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Drug Expiration Dates Are Often Meaningless

And we waste billions of dollars thinking otherwise.

Jesse Hicks

Every year, hospitals dispose of hundreds of millions of dollars worth of expired drugs. The same thing happens in pharmacies and in medicine cabinets across the country: The United States likely tosses away billions in prescription medication, thanks to arbitrarily set expiration dates.

Many of those—including life-savers such as naloxone and EpiPens—are still effective, but legally can't be dispensed beyond their expiration date and must be destroyed. Moreover, the Food and Drug Administration, which helps set these dates, has long known that many drugs remain effective and safe well after they've supposedly expired. The federal government, meanwhile, has saved billions ignoring those dates, and yet hospitals and pharmacies around the country are forced to toss their expired drugs.

That's all according to a new report from investigative reporting group ProPublica, which opens with the discovery of a cache of pills 30 to 40 years past their expiration dates in the back closet of a pharmacy. Researchers tested 14 compounds—including antihistamines, pain relievers, and stimulants—and even after decades in their original, sealed containers, 12 of the compounds were still as potent as when they were manufactured. Some were close to 100 percent of their labeled concentrations.

The scientists knew that drugs don't suddenly become ineffective (or worse, toxic) the day after their expiration date. The dates on labels actually indicate how long the FDA and pharmaceutical companies guarantee effectiveness, which is typically two or three years after manufacture. As you may have already guessed, there's no incentive for drugmakers to test just how long their products could remain effective. So they don't.

The federal government, though, does do such testing—and has been for more than 30 years. That's because it has massive stockpiles of medication, vaccines, and antidotes stored around the country in case of emergency. It's a collection worth tens of billions of dollars, but in the absence of major disease outbreaks, those drugs don't get used before they hit their expiration date.

Rather than spend more money to continually replenish their stash, the government agencies that manage them—including the military, the Centers for Disease Control and Prevention, and the Department of Veterans Affairs—have looked into extending expiration dates. The aptly named Shelf Life Extension Program, for example, created by the FDA and Defense Department more than three decades ago, found that the actual shelf life of many drugs is well beyond the expiration dates.

Marc Young, a pharmacist who helped run that program, told ProPublica not having to replace expired medication saves the government $600 to $800 million each year. The Department of Defense, which maintains a drug stockpile worth about $13.6 billion, told ProPublica that it spent $3.1 million on its extension program in 2016, an investment which saved $2.1 billion in drug replacement costs. "We didn't have any idea that some of the products would be so damn stable—so robustly stable beyond the shelf life," Ajaz Hussain, a scientist who helped oversee the program, told ProPublica.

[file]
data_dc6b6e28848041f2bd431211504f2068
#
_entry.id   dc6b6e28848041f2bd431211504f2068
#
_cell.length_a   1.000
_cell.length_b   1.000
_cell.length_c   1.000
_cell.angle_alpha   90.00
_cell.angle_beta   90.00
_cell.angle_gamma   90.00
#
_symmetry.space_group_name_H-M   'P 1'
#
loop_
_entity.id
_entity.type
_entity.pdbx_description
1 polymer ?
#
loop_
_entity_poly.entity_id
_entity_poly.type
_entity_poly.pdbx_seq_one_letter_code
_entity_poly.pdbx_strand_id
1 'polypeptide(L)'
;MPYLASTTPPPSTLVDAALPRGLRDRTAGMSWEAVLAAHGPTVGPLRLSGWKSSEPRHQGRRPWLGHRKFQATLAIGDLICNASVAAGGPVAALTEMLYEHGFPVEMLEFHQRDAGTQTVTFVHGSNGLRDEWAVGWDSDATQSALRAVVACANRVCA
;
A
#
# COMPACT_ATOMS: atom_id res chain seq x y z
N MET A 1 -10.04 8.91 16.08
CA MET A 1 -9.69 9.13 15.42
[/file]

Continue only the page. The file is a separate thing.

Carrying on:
So the government has long saved billions by ignoring expiration dates in favor of using science to establish how long drugs can actually remain effective. But when the researchers who tested those long-forgotten pharmacy drugs published their results in 2012—scientifically demonstrating a much longer shelf-life than anyone expected—some people accused them of irresponsibly suggesting that patients should take expired drugs. Interest in their study faded, and nothing changed.

That leaves us with a status quo in which life-saving drugs are thrown away simply because of a date on a label. ProPublica describes pharmacist David Berkowitz filling bins with expired medications, including EpiPens, which automatically inject epinephrine to quell severe allergic reactions. The devices (controversially) cost about $300 each, but because they're used only in emergencies, they typically expire. Berkowitz has a pile of 50 of them—almost $15,000 worth of emergency medicine wasted. "I question the expiration dates on most of these drugs," Berkowitz told ProPublica. One pharmacist told reporters that he sometimes takes home expired medications for his family to use, rather than throwing them out.

In May, the same scientists who tested the cache old drugs published a study on EpiPens, showing they lasted longer than their labels indicate. So why doesn't the FDA expand the stockpile-testing programs that government agencies already use to cover hospitals and pharmacies, which likewise store drugs under carefully controlled conditions? It would save people money on prescription copays and the cost of insurance, keep more medication in circulation, and bring scientific rigor to a process that right now is basically arbitrary.

ProPublica asked just that question. The response: "The Agency does not have a position on the concept you have proposed." For now, the status quo prevails, though the need for change is obvious. "The FDA will have to take the lead for a solution to emerge," Hussain, the former FDA scientist, told ProPublica. "We are throwing away products that are certainly stable, and we need to do something about it."

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